An ancient meeting place that's a symbol of rich heritage
Tynwald Hill at St John's is the traditional, ancient meeting place of the Manx parliamentary assembly, dating back at least to the late first millennium AD. The four-tiered hill is used in the modern Tynwald Day ceremony. The parliament of the island has its origins in the things of the Viking Age and is a living legacy of the Viking era.
The hill itself is an artificial mound, stepped in profile, approximately 25m in diameter at the base, and 3.6m high. Its earliest phase dates to later prehistory, when the first indications of communal assemblies can be glimpsed. Later, the development of a royal centre focused in the nearby upper Neb valley allowed the site to increase in importance, and by the early second millennium AD, Tynwald Hill was in use as a national meeting place.
The site continues to be active today and in 1979 it celebrated its millennium as a continuous parliament. The Tynwald Court now meets in the island’s modern capital, Douglas, on the third Tuesday of each month, but once a year on 5th July an open-air ceremony is still held at Tynwald Hill. This day is a national holiday for the island, and the laws passed during the year are proclaimed in both Manx Gaelic and English.
The site of Tynwald Hill is thus one of the most important ancient monuments in the island, representing not just a symbol of the rich heritage of the Manx people, but also a contemporary focus where the future life and culture of the community is forged.
Tynwald Day occurs annually on 5th July before an audience of thousands. A representative of the British monarchy, usually the Lieutenant Governor, presides over the ceremony, whilst parliament, officials and honoured guests are gathered on, or close to, Tynwald Hill. The main business is to proclaim the new laws created during the preceding year and to offer the opportunity for personal grievances to be presented. The modern ceremony is a continuation of the public assembly thought to have been in existence for over 1,000 years.
The open-air ceremony begins with a procession of the Guard of Honour, Military Band and Standard Bearers along with representatives from local schools and other organisations. The Lieutenant Governor’s arrival is marked with an RAF flypast then he inspects the military and lays a wreath at the War Memorial before observing a minute’s silence and joining Members of Tynwald, other dignitaries and invited guests for a Church service in the Royal Chapel.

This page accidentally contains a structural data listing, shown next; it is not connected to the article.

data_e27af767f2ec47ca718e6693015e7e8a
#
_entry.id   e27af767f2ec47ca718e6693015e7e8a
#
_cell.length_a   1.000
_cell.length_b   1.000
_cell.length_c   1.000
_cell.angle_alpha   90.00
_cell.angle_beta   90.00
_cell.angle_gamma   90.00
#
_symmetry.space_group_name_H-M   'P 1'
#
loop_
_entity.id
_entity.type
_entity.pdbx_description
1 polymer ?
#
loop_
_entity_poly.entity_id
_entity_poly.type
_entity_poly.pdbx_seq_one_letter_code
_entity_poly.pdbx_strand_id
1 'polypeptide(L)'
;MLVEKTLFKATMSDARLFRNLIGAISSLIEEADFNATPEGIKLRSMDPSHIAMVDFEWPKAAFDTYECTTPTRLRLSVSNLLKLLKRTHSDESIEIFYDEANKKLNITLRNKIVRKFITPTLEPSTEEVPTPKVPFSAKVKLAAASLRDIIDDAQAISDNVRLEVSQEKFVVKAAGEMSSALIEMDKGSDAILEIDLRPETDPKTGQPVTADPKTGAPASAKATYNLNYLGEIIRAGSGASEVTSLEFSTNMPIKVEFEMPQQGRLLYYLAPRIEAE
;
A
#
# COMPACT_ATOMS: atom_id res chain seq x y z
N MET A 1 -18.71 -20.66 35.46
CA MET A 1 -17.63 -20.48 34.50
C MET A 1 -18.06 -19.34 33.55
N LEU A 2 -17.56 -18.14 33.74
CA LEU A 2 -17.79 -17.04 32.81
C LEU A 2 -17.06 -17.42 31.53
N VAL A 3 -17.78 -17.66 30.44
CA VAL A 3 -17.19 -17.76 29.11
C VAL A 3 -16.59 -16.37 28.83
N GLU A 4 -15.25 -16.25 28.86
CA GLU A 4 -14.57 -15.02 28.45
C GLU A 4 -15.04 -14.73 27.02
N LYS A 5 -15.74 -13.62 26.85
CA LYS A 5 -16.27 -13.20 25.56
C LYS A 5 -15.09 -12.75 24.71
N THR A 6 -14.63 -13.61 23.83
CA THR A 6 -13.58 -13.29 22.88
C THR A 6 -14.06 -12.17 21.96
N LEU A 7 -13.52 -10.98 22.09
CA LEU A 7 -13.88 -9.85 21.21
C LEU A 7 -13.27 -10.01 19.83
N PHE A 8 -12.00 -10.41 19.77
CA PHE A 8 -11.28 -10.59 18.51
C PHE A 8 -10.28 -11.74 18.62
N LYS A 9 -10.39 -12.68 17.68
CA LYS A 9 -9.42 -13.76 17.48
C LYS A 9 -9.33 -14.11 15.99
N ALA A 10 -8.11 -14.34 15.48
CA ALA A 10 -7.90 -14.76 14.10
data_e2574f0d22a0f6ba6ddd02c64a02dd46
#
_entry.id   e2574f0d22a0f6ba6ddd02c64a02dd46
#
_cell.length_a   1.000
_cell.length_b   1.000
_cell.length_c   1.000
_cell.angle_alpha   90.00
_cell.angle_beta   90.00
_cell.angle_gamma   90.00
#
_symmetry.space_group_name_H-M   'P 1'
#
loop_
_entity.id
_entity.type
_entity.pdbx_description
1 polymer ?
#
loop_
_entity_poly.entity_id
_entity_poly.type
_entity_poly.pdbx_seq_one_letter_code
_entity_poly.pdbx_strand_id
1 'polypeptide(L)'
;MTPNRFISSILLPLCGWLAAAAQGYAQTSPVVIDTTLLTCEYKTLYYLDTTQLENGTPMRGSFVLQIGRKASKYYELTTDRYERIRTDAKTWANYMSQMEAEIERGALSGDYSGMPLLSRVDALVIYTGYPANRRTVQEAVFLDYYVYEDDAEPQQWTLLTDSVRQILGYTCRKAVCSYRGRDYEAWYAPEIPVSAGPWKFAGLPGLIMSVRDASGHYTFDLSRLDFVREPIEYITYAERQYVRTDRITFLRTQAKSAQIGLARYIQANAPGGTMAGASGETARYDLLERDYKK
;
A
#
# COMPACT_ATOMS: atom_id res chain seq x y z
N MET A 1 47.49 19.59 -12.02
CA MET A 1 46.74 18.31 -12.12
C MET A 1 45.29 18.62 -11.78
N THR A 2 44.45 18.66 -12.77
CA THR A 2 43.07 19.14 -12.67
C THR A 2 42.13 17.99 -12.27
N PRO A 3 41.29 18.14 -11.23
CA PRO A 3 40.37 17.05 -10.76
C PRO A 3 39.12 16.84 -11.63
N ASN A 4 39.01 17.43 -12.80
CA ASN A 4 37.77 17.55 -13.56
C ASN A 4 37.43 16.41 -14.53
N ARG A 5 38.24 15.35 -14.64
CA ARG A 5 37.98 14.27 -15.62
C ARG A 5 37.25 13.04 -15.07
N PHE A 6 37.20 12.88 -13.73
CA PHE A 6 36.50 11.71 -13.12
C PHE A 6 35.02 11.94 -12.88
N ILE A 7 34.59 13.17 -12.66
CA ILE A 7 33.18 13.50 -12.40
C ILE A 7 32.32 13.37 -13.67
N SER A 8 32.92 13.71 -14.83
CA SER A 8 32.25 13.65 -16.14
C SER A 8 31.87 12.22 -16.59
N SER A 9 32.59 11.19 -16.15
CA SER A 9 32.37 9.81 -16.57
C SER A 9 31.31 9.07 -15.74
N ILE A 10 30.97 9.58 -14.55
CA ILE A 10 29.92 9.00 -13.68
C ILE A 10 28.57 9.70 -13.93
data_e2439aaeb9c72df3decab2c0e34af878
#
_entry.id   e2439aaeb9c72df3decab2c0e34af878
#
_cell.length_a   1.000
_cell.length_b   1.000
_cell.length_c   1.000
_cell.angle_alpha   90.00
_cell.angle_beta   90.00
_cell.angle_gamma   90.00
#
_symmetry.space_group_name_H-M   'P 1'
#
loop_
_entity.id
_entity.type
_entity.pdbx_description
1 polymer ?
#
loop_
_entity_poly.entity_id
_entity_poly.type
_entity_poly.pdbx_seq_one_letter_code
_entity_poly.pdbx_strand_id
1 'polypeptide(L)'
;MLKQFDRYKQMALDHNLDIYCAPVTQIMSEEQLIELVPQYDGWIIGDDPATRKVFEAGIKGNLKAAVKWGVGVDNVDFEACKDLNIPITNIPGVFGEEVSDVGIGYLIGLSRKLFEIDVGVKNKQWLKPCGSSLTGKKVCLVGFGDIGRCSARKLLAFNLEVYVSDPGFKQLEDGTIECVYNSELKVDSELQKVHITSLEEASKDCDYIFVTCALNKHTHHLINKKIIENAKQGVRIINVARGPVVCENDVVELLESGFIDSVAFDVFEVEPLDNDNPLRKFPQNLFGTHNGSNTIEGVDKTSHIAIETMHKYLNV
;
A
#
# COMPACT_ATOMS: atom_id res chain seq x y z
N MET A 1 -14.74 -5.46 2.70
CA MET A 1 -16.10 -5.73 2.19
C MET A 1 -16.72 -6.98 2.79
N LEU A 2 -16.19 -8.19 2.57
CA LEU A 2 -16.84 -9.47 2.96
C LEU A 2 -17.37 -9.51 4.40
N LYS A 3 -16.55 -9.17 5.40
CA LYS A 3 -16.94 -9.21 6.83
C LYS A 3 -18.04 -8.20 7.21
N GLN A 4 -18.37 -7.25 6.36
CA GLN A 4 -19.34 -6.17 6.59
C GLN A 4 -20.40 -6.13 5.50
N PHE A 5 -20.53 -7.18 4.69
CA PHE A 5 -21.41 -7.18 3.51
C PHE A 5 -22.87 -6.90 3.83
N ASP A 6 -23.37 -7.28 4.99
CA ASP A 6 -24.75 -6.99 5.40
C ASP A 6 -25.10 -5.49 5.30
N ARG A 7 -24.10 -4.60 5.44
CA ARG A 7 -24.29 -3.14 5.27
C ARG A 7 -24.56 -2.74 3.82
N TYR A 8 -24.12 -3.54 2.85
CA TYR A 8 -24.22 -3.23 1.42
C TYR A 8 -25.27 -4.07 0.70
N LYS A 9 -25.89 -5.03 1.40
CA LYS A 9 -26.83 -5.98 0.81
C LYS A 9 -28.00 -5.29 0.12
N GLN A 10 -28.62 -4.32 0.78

Proclaiming the Laws
After the service, the Members of Tynwald and participants proceed along the Processional Way to Tynwald Hill where they are seated in a tiered system, with the Lieutenant Governor, his officers and the Legislative Council (upper branch of Tynwald) on the top; followed by Members of the House of Keys (the lower, directly elected branch of Tynwald); then public officials, civic dignitaries, and religious representatives; down to the fourth tier reserved for members of the Church of England clergy and two lecterns for the Deemsters (judges).
The Lieutenant Governor instructs the First Deemster to direct the 'Fencing of the Court' (calling the assembly to order) before the Laws are proclaimed, first in English (by the First Deemster) and then in Manx (by the Second Deemster). The Lieutenant Governor then invites anyone with a Petition for Redress to present it. This simple but ancient procedure enables grievances to be remedied and can lead directly to the enactment of legislation. Following the ceremony, a formal sitting of Tynwald meets in the Chapel to sign the certificates of proclamation for the Acts and deal with other business.
Royal Chapel and the Fairfield
Tynwald Hill is linked by a pathway to the Royal Chapel of St John the Baptist, 115m to the east. Both the Hill and the Chapel are set within a dumb-bell shaped walled enclosure. Around the enclosure is open ground – the Fairfield.
Tynwald Hill, the Chapel and the Fairfield all lie together near the western end of a flat-topped natural gravel plateau rising between two branches of the River Neb about 3km southeast of the ancient city of Peel. This plateau is, in addition to the features already noted, known to be rich in archaeological sites. The earliest of these is a stone cist or burial chamber known as Follagh y Vannin, which lies immediately west of the minor road leading from St John's round the rear of Tynwald Hill to Glenmooar. This cist dates to the early Bronze Age, approximately 2000 BC, and would originally have been set within a mound of turf, soil and stone.
The Tynwald exhibition, in the hall next to the Chapel of St John, explores the history and ceremony of Tynwald Hill. Visits to the Legislative Buildings, Tynwald High Court, the House of Keys and Council Chambers can be arranged.